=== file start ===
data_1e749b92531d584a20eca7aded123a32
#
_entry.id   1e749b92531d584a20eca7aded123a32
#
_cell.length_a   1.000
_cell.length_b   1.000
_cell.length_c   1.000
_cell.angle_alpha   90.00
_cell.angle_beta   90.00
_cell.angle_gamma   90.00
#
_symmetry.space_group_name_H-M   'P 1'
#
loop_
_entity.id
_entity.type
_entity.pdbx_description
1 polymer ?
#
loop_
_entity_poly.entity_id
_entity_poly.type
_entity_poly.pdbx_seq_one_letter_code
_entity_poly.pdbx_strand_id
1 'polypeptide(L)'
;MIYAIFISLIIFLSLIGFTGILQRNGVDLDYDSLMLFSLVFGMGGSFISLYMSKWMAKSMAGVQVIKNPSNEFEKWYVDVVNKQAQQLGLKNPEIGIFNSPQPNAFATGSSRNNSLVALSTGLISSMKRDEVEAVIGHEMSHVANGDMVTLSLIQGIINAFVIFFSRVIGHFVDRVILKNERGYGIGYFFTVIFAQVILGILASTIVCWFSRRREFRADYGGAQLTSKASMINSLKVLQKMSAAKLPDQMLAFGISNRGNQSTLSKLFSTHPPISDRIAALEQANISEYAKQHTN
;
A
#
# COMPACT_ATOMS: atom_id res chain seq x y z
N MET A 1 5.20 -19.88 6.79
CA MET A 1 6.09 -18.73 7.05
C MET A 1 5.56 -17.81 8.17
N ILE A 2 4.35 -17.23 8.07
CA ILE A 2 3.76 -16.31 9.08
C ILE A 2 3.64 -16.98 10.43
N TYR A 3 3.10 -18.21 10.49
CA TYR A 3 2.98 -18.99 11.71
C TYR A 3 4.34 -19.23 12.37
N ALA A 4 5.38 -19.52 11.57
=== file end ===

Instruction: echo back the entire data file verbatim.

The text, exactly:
data_1e749b92531d584a20eca7aded123a32
#
_entry.id   1e749b92531d584a20eca7aded123a32
#
_cell.length_a   1.000
_cell.length_b   1.000
_cell.length_c   1.000
_cell.angle_alpha   90.00
_cell.angle_beta   90.00
_cell.angle_gamma   90.00
#
_symmetry.space_group_name_H-M   'P 1'
#
loop_
_entity.id
_entity.type
_entity.pdbx_description
1 polymer ?
#
loop_
_entity_poly.entity_id
_entity_poly.type
_entity_poly.pdbx_seq_one_letter_code
_entity_poly.pdbx_strand_id
1 'polypeptide(L)'
;MIYAIFISLIIFLSLIGFTGILQRNGVDLDYDSLMLFSLVFGMGGSFISLYMSKWMAKSMAGVQVIKNPSNEFEKWYVDVVNKQAQQLGLKNPEIGIFNSPQPNAFATGSSRNNSLVALSTGLISSMKRDEVEAVIGHEMSHVANGDMVTLSLIQGIINAFVIFFSRVIGHFVDRVILKNERGYGIGYFFTVIFAQVILGILASTIVCWFSRRREFRADYGGAQLTSKASMINSLKVLQKMSAAKLPDQMLAFGISNRGNQSTLSKLFSTHPPISDRIAALEQANISEYAKQHTN
;
A
#
# COMPACT_ATOMS: atom_id res chain seq x y z
N MET A 1 5.20 -19.88 6.79
CA MET A 1 6.09 -18.73 7.05
C MET A 1 5.56 -17.81 8.17
N ILE A 2 4.35 -17.23 8.07
CA ILE A 2 3.76 -16.31 9.08
C ILE A 2 3.64 -16.98 10.43
N TYR A 3 3.10 -18.21 10.49
CA TYR A 3 2.98 -18.99 11.71
C TYR A 3 4.34 -19.23 12.37
N ALA A 4 5.38 -19.52 11.57